MADRID (Reuters) -Spanish inflation hit its highest in nearly three decades in November as increases in food and fuel costs pushed consumer prices up 5.6% year-on-year, National Statistics Institute (INE) data showed on Monday.
The rate accelerated from October’s 5.4% to reach its highest level since September 1992’s 5.8%. Inflation has been rising across the euro zone in recent months, with Spain particularly hard hit.
Rising food costs were the main driver, followed by vehicle fuels and lubricants. However, a months-long acceleration in electricity costs reversed in November, according to the INE.
On a EU-harmonised basis, Spanish inflation also rose by 5.6% in November, up from 5.4% in October, the INE data showed.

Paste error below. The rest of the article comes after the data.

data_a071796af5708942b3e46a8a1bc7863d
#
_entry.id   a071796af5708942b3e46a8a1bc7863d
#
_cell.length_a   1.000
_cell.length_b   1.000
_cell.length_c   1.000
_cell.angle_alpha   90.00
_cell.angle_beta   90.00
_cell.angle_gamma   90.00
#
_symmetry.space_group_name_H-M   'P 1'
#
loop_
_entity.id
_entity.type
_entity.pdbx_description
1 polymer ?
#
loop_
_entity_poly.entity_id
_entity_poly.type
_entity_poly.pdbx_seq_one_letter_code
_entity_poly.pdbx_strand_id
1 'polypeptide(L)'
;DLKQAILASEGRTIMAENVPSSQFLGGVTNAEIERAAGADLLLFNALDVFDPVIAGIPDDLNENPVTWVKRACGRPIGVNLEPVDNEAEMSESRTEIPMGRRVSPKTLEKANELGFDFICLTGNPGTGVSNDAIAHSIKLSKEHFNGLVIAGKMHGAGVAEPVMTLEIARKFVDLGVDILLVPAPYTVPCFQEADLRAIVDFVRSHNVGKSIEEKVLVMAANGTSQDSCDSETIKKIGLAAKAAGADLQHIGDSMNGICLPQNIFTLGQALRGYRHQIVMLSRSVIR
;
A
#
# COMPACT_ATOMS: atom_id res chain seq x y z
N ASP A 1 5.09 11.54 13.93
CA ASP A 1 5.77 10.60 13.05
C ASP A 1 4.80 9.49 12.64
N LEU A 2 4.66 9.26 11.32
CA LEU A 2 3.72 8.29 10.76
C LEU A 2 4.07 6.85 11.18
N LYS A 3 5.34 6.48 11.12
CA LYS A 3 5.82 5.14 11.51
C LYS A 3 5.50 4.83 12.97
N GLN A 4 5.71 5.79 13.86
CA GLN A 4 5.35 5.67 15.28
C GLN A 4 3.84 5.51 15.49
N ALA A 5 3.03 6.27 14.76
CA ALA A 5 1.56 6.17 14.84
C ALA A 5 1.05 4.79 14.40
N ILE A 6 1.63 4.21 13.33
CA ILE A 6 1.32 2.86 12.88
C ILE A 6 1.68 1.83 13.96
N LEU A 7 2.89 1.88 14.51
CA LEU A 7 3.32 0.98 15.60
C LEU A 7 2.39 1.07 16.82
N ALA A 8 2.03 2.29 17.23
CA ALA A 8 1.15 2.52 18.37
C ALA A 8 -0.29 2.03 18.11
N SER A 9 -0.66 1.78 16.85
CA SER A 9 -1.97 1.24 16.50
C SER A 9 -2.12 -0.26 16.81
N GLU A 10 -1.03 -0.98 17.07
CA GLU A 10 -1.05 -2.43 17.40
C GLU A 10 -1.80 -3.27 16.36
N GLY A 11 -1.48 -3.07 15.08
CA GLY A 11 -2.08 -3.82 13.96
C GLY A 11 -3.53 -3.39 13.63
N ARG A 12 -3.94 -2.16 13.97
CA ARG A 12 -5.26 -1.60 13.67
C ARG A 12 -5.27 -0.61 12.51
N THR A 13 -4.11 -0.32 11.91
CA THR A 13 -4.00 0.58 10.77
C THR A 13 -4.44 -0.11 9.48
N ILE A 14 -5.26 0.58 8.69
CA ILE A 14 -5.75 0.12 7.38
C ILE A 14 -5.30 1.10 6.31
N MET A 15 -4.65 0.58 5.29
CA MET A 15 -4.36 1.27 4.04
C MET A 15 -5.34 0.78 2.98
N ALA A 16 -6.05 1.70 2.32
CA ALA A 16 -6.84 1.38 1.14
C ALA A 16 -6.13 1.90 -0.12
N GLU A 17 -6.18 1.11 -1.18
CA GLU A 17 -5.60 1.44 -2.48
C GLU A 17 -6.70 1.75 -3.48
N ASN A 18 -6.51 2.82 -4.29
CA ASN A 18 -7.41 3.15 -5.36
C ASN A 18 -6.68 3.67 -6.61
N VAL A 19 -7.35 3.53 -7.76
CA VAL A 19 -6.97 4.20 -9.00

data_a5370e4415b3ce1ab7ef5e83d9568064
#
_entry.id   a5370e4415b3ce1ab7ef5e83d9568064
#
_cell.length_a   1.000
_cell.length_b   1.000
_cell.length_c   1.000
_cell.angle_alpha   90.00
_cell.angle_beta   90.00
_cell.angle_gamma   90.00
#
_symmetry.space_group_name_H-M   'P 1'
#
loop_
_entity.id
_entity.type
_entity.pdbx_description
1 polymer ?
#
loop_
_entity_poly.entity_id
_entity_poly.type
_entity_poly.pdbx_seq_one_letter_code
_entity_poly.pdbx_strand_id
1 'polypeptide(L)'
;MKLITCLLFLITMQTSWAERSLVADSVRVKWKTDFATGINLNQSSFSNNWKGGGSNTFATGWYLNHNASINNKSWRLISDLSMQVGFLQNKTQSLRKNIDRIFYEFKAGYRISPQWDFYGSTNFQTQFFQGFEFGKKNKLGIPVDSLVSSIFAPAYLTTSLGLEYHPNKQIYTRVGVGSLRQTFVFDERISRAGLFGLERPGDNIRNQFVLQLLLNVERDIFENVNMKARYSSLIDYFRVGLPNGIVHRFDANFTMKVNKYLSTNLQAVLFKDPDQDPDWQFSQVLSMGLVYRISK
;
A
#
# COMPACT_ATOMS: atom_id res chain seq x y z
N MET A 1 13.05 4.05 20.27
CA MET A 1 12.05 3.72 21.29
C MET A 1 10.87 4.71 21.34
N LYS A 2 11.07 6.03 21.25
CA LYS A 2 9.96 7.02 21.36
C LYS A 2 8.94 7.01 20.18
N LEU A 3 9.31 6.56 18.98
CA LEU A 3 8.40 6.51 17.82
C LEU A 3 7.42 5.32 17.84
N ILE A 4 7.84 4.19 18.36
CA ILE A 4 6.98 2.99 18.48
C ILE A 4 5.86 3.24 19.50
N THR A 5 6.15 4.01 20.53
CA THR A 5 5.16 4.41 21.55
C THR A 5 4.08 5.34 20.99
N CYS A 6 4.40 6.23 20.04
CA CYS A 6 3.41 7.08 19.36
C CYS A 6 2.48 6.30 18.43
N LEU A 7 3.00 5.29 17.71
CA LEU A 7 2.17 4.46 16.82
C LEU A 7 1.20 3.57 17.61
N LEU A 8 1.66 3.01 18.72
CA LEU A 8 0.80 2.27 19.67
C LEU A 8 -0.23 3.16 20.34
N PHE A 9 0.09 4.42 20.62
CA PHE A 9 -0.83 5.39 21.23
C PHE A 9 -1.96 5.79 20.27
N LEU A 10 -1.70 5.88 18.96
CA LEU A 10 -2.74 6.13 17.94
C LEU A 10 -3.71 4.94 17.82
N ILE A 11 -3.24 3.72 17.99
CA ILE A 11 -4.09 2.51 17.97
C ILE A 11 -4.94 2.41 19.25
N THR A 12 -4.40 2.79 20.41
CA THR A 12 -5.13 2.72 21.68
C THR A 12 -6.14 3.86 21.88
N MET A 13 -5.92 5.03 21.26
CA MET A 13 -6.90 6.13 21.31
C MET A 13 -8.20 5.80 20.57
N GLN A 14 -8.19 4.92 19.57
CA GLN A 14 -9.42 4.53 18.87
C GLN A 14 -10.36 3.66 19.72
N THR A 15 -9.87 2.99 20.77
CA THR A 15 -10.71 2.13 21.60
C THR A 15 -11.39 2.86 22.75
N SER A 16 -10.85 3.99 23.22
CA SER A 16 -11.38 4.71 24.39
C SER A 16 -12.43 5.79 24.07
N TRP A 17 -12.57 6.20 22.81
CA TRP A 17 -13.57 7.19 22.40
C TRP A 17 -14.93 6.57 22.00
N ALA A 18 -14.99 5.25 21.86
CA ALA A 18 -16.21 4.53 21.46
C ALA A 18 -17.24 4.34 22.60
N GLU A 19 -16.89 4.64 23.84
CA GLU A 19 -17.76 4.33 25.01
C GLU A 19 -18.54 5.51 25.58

Core inflation, which strips out food and energy prices and is used by central banks as a monetary policy determinant, rose to 1.7%, its highest since July 2013.
The European Central Bank believes euro zone inflation will have peaked in November and is set to gradually slow next year as supply bottlenecks and the energy crunch ease, according to board member Isabel Schnabel.
(Reporting by Anita Kobylinska; Editing by Nathan Allen and John Stonestreet)